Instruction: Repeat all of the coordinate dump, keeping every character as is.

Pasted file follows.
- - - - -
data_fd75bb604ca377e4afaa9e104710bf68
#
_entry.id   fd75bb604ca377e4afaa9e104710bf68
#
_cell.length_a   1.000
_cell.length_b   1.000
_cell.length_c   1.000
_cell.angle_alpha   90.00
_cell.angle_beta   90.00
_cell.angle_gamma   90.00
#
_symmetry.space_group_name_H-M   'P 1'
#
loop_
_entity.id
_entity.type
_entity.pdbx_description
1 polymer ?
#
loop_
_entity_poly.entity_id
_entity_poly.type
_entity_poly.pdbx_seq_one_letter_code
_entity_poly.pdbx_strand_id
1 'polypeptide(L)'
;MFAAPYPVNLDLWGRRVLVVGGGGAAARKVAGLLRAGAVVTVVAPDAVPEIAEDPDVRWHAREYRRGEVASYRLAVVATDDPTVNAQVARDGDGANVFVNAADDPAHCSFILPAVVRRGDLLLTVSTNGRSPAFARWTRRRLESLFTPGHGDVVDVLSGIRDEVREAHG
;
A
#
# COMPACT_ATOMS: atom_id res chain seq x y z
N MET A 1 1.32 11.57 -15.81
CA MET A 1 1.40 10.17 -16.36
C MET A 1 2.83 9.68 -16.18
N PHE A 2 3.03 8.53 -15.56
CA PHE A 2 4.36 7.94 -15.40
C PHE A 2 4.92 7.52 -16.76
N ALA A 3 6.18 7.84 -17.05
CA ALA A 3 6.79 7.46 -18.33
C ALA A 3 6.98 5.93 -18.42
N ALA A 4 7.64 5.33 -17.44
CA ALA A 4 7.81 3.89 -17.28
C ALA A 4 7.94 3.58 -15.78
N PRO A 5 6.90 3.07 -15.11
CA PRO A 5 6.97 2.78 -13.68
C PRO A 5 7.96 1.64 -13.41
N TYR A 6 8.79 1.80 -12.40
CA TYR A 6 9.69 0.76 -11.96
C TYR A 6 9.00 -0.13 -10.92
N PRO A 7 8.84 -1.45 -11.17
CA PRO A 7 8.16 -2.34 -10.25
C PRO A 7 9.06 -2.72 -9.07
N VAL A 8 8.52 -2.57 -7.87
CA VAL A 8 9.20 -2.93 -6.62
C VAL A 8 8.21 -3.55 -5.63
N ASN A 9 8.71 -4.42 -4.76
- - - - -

data_fd75bb604ca377e4afaa9e104710bf68
#
_entry.id   fd75bb604ca377e4afaa9e104710bf68
#
_cell.length_a   1.000
_cell.length_b   1.000
_cell.length_c   1.000
_cell.angle_alpha   90.00
_cell.angle_beta   90.00
_cell.angle_gamma   90.00
#
_symmetry.space_group_name_H-M   'P 1'
#
loop_
_entity.id
_entity.type
_entity.pdbx_description
1 polymer ?
#
loop_
_entity_poly.entity_id
_entity_poly.type
_entity_poly.pdbx_seq_one_letter_code
_entity_poly.pdbx_strand_id
1 'polypeptide(L)'
;MFAAPYPVNLDLWGRRVLVVGGGGAAARKVAGLLRAGAVVTVVAPDAVPEIAEDPDVRWHAREYRRGEVASYRLAVVATDDPTVNAQVARDGDGANVFVNAADDPAHCSFILPAVVRRGDLLLTVSTNGRSPAFARWTRRRLESLFTPGHGDVVDVLSGIRDEVREAHG
;
A
#
# COMPACT_ATOMS: atom_id res chain seq x y z
N MET A 1 1.32 11.57 -15.81
CA MET A 1 1.40 10.17 -16.36
C MET A 1 2.83 9.68 -16.18
N PHE A 2 3.03 8.53 -15.56
CA PHE A 2 4.36 7.94 -15.40
C PHE A 2 4.92 7.52 -16.76
N ALA A 3 6.18 7.84 -17.05
CA ALA A 3 6.79 7.46 -18.33
C ALA A 3 6.98 5.93 -18.42
N ALA A 4 7.64 5.33 -17.44
CA ALA A 4 7.81 3.89 -17.28
C ALA A 4 7.94 3.58 -15.78
N PRO A 5 6.90 3.07 -15.11
CA PRO A 5 6.97 2.78 -13.68
C PRO A 5 7.96 1.64 -13.41
N TYR A 6 8.79 1.80 -12.40
CA TYR A 6 9.69 0.76 -11.96
C TYR A 6 9.00 -0.13 -10.92
N PRO A 7 8.84 -1.45 -11.17
CA PRO A 7 8.16 -2.34 -10.25
C PRO A 7 9.06 -2.72 -9.07
N VAL A 8 8.52 -2.57 -7.87
CA VAL A 8 9.20 -2.93 -6.62
C VAL A 8 8.21 -3.55 -5.63
N ASN A 9 8.71 -4.42 -4.76